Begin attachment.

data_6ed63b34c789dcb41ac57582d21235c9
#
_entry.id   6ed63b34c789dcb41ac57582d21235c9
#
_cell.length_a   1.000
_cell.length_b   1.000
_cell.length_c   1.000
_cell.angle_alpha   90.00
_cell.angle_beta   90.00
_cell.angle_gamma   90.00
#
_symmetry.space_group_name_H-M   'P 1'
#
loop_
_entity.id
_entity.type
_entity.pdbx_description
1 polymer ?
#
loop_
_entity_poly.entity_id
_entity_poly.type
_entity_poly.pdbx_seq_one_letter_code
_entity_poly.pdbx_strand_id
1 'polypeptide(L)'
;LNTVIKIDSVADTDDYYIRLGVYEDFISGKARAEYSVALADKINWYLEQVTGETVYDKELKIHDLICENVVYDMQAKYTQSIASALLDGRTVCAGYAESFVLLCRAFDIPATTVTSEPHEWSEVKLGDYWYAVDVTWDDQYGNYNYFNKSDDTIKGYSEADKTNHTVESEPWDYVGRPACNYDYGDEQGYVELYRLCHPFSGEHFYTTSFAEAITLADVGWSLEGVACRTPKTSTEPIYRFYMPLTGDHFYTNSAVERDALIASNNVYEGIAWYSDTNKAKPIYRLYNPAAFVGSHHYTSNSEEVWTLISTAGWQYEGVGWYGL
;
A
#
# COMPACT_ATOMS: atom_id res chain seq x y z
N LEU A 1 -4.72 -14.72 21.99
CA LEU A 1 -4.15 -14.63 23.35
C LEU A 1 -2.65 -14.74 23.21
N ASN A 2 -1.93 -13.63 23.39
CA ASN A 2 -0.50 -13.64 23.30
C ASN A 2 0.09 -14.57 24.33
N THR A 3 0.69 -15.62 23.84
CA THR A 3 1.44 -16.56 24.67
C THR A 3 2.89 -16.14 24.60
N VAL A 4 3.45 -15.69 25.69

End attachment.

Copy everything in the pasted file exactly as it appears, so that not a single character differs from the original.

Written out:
data_6ed63b34c789dcb41ac57582d21235c9
#
_entry.id   6ed63b34c789dcb41ac57582d21235c9
#
_cell.length_a   1.000
_cell.length_b   1.000
_cell.length_c   1.000
_cell.angle_alpha   90.00
_cell.angle_beta   90.00
_cell.angle_gamma   90.00
#
_symmetry.space_group_name_H-M   'P 1'
#
loop_
_entity.id
_entity.type
_entity.pdbx_description
1 polymer ?
#
loop_
_entity_poly.entity_id
_entity_poly.type
_entity_poly.pdbx_seq_one_letter_code
_entity_poly.pdbx_strand_id
1 'polypeptide(L)'
;LNTVIKIDSVADTDDYYIRLGVYEDFISGKARAEYSVALADKINWYLEQVTGETVYDKELKIHDLICENVVYDMQAKYTQSIASALLDGRTVCAGYAESFVLLCRAFDIPATTVTSEPHEWSEVKLGDYWYAVDVTWDDQYGNYNYFNKSDDTIKGYSEADKTNHTVESEPWDYVGRPACNYDYGDEQGYVELYRLCHPFSGEHFYTTSFAEAITLADVGWSLEGVACRTPKTSTEPIYRFYMPLTGDHFYTNSAVERDALIASNNVYEGIAWYSDTNKAKPIYRLYNPAAFVGSHHYTSNSEEVWTLISTAGWQYEGVGWYGL
;
A
#
# COMPACT_ATOMS: atom_id res chain seq x y z
N LEU A 1 -4.72 -14.72 21.99
CA LEU A 1 -4.15 -14.63 23.35
C LEU A 1 -2.65 -14.74 23.21
N ASN A 2 -1.93 -13.63 23.39
CA ASN A 2 -0.50 -13.64 23.30
C ASN A 2 0.09 -14.57 24.33
N THR A 3 0.69 -15.62 23.84
CA THR A 3 1.44 -16.56 24.67
C THR A 3 2.89 -16.14 24.60
N VAL A 4 3.45 -15.69 25.69